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Study Quantifies Devils’ Decline due to DFTD

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New research from the University of Tasmania has estimated the toll a deadly facial cancer has taken on Tasmanian devil populations since the disease was discovered in 1996.

In a paper published in Ecology Letters, researchers traced the spread of devil facial tumour disease (DFTD) across Tasmania and estimate that only 17,000 devils remain in the wild, a significant decline from their population peak of 53,000 in 1996.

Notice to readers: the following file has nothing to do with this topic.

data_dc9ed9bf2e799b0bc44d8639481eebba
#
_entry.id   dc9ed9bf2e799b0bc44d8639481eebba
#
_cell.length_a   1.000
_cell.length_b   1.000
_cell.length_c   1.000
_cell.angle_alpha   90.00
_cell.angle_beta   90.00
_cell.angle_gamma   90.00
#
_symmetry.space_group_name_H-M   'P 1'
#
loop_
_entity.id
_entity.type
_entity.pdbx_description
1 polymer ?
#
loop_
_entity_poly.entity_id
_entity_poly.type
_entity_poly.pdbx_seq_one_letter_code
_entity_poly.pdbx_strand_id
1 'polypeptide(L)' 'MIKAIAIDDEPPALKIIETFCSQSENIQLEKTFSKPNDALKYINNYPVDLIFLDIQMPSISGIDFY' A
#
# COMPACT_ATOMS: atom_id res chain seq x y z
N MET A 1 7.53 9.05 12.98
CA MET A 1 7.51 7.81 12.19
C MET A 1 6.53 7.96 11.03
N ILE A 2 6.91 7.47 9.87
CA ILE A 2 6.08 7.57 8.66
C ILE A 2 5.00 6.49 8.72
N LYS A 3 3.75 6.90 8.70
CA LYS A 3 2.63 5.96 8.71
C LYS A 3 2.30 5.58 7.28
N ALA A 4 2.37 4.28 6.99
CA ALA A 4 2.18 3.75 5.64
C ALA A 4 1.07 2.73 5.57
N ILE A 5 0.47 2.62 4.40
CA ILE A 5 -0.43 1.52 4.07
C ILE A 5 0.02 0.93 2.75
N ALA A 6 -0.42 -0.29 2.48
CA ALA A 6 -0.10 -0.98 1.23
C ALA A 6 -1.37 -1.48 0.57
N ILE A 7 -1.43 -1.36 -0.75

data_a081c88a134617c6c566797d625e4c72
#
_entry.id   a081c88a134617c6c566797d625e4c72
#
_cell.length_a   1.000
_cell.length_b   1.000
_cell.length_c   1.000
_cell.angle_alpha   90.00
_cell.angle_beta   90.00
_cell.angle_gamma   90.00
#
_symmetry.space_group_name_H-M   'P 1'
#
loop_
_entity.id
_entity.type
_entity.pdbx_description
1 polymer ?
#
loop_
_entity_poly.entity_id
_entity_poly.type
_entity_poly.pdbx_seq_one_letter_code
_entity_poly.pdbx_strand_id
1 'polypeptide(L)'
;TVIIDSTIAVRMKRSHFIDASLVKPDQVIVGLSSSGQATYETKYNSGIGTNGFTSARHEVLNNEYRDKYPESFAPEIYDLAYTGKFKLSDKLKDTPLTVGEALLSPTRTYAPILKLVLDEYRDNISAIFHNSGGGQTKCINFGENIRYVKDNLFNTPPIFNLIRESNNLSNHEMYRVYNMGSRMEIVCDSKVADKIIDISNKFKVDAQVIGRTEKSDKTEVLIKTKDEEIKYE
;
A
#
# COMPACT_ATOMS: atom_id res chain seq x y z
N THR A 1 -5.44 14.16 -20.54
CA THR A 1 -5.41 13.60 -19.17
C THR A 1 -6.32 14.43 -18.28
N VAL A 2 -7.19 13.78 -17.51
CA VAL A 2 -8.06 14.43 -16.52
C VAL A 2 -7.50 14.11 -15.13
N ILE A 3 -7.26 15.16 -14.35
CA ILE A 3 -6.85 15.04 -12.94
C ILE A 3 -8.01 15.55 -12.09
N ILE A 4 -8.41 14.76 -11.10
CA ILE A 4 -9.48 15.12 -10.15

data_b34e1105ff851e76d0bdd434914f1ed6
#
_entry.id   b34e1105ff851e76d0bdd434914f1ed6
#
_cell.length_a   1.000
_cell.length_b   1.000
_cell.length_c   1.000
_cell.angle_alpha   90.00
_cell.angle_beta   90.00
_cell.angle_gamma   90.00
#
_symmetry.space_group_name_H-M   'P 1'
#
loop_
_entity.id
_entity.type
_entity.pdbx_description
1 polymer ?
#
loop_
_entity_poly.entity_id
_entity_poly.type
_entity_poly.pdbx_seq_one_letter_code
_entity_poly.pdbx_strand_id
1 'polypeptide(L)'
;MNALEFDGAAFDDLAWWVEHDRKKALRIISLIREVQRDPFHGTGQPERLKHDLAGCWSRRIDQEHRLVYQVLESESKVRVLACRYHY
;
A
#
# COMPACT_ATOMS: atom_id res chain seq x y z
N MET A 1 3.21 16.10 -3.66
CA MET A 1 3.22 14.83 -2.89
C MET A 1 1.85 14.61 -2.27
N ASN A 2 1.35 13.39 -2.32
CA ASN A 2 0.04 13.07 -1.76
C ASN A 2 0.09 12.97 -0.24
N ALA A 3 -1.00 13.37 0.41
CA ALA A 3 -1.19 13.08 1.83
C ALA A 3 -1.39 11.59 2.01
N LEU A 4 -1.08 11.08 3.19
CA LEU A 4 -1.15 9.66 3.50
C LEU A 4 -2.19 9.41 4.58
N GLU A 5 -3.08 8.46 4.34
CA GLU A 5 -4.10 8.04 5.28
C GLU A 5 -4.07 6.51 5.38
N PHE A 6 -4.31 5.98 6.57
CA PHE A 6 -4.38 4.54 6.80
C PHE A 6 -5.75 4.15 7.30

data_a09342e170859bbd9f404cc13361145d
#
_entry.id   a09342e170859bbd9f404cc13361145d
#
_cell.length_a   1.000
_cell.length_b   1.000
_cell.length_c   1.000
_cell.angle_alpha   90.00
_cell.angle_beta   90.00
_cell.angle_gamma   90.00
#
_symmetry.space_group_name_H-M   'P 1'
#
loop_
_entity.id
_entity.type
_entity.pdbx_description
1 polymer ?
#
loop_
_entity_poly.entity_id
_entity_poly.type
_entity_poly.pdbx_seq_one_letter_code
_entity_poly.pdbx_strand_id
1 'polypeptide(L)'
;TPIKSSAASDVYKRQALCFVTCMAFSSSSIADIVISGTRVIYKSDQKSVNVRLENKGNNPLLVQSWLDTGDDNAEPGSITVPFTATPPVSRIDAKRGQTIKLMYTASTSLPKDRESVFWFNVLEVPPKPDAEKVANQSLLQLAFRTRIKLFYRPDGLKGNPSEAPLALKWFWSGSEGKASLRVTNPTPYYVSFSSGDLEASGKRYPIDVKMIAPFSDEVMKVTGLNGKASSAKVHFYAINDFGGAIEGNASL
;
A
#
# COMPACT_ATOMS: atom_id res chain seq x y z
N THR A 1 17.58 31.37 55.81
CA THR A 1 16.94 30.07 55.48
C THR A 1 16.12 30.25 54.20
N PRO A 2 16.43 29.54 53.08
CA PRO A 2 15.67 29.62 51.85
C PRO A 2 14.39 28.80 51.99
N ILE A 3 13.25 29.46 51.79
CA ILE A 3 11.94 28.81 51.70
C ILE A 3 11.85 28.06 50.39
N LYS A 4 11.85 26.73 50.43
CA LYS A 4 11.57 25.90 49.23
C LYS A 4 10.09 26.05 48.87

Wildlife ecologist Dr Calum Cunningham said the spread of DFTD now occupies 90 per cent of Tasmania – almost all of the devils’ geographic range.

University of Tasmania wildlife ecologist Dr Calum Cunningham releases a devil back into the field.

“Devil facial tumour disease has caused severe population decline in…



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